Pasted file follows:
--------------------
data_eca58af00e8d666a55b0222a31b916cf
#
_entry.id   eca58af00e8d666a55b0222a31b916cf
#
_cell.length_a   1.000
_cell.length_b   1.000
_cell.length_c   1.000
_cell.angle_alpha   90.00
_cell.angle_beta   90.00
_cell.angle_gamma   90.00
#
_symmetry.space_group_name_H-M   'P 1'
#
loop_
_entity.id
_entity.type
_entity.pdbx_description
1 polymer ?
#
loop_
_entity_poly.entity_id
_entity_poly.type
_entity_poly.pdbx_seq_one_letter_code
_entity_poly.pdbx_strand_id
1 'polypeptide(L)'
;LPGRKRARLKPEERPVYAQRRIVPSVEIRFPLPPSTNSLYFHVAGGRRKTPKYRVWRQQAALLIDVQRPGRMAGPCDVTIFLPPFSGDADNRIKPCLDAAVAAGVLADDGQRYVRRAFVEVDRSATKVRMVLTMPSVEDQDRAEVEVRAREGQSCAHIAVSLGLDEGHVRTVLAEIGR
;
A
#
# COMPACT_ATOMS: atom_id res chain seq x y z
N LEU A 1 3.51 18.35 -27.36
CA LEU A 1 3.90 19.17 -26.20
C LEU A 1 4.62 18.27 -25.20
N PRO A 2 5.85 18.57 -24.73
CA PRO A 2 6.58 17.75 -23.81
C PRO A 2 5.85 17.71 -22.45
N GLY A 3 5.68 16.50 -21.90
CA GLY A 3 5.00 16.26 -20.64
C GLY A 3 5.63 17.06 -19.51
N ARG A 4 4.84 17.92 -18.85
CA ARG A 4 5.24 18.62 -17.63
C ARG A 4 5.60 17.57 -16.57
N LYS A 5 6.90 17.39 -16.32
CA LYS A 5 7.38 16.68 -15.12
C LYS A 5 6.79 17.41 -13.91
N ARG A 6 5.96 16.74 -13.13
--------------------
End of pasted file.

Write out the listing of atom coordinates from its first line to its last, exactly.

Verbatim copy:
data_eca58af00e8d666a55b0222a31b916cf
#
_entry.id   eca58af00e8d666a55b0222a31b916cf
#
_cell.length_a   1.000
_cell.length_b   1.000
_cell.length_c   1.000
_cell.angle_alpha   90.00
_cell.angle_beta   90.00
_cell.angle_gamma   90.00
#
_symmetry.space_group_name_H-M   'P 1'
#
loop_
_entity.id
_entity.type
_entity.pdbx_description
1 polymer ?
#
loop_
_entity_poly.entity_id
_entity_poly.type
_entity_poly.pdbx_seq_one_letter_code
_entity_poly.pdbx_strand_id
1 'polypeptide(L)'
;LPGRKRARLKPEERPVYAQRRIVPSVEIRFPLPPSTNSLYFHVAGGRRKTPKYRVWRQQAALLIDVQRPGRMAGPCDVTIFLPPFSGDADNRIKPCLDAAVAAGVLADDGQRYVRRAFVEVDRSATKVRMVLTMPSVEDQDRAEVEVRAREGQSCAHIAVSLGLDEGHVRTVLAEIGR
;
A
#
# COMPACT_ATOMS: atom_id res chain seq x y z
N LEU A 1 3.51 18.35 -27.36
CA LEU A 1 3.90 19.17 -26.20
C LEU A 1 4.62 18.27 -25.20
N PRO A 2 5.85 18.57 -24.73
CA PRO A 2 6.58 17.75 -23.81
C PRO A 2 5.85 17.71 -22.45
N GLY A 3 5.68 16.50 -21.90
CA GLY A 3 5.00 16.26 -20.64
C GLY A 3 5.63 17.06 -19.51
N ARG A 4 4.84 17.92 -18.85
CA ARG A 4 5.24 18.62 -17.63
C ARG A 4 5.60 17.57 -16.57
N LYS A 5 6.90 17.39 -16.32
CA LYS A 5 7.38 16.68 -15.12
C LYS A 5 6.79 17.41 -13.91
N ARG A 6 5.96 16.74 -13.13